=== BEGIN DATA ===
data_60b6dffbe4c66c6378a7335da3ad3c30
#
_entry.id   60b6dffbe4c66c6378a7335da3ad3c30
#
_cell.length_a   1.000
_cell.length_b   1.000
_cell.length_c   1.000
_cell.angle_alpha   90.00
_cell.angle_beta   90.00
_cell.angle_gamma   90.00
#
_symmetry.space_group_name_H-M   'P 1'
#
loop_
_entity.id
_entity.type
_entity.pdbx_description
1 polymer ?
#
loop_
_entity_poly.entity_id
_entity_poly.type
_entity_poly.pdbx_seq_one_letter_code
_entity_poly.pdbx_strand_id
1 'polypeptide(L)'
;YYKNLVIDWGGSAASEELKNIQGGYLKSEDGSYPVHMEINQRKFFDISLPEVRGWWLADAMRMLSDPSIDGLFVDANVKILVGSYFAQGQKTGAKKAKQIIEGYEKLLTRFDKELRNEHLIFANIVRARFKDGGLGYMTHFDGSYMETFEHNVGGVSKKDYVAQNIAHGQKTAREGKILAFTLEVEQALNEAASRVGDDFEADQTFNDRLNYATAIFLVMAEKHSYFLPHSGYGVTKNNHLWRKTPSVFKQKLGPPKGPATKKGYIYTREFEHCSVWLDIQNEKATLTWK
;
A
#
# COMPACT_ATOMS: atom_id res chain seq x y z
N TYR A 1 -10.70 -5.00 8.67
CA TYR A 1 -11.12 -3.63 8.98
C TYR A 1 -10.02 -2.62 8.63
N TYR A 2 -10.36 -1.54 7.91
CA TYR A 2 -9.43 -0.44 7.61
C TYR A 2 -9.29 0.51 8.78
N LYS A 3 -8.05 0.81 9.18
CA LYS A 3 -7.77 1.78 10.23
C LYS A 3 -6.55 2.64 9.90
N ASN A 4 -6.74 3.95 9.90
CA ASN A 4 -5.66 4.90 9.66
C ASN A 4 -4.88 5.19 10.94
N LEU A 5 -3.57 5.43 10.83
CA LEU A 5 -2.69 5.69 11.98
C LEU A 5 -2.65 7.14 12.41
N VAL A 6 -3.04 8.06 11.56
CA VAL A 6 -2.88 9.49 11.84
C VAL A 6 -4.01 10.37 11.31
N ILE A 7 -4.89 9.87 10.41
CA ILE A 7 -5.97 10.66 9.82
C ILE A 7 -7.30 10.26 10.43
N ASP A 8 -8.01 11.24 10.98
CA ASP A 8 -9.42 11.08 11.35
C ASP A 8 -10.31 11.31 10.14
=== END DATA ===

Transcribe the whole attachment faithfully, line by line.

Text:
data_60b6dffbe4c66c6378a7335da3ad3c30
#
_entry.id   60b6dffbe4c66c6378a7335da3ad3c30
#
_cell.length_a   1.000
_cell.length_b   1.000
_cell.length_c   1.000
_cell.angle_alpha   90.00
_cell.angle_beta   90.00
_cell.angle_gamma   90.00
#
_symmetry.space_group_name_H-M   'P 1'
#
loop_
_entity.id
_entity.type
_entity.pdbx_description
1 polymer ?
#
loop_
_entity_poly.entity_id
_entity_poly.type
_entity_poly.pdbx_seq_one_letter_code
_entity_poly.pdbx_strand_id
1 'polypeptide(L)'
;YYKNLVIDWGGSAASEELKNIQGGYLKSEDGSYPVHMEINQRKFFDISLPEVRGWWLADAMRMLSDPSIDGLFVDANVKILVGSYFAQGQKTGAKKAKQIIEGYEKLLTRFDKELRNEHLIFANIVRARFKDGGLGYMTHFDGSYMETFEHNVGGVSKKDYVAQNIAHGQKTAREGKILAFTLEVEQALNEAASRVGDDFEADQTFNDRLNYATAIFLVMAEKHSYFLPHSGYGVTKNNHLWRKTPSVFKQKLGPPKGPATKKGYIYTREFEHCSVWLDIQNEKATLTWK
;
A
#
# COMPACT_ATOMS: atom_id res chain seq x y z
N TYR A 1 -10.70 -5.00 8.67
CA TYR A 1 -11.12 -3.63 8.98
C TYR A 1 -10.02 -2.62 8.63
N TYR A 2 -10.36 -1.54 7.91
CA TYR A 2 -9.43 -0.44 7.61
C TYR A 2 -9.29 0.51 8.78
N LYS A 3 -8.05 0.81 9.18
CA LYS A 3 -7.77 1.78 10.23
C LYS A 3 -6.55 2.64 9.90
N ASN A 4 -6.74 3.95 9.90
CA ASN A 4 -5.66 4.90 9.66
C ASN A 4 -4.88 5.19 10.94
N LEU A 5 -3.57 5.43 10.83
CA LEU A 5 -2.69 5.69 11.98
C LEU A 5 -2.65 7.14 12.41
N VAL A 6 -3.04 8.06 11.56
CA VAL A 6 -2.88 9.49 11.84
C VAL A 6 -4.01 10.37 11.31
N ILE A 7 -4.89 9.87 10.41
CA ILE A 7 -5.97 10.66 9.82
C ILE A 7 -7.30 10.26 10.43
N ASP A 8 -8.01 11.24 10.98
CA ASP A 8 -9.42 11.08 11.35
C ASP A 8 -10.31 11.31 10.14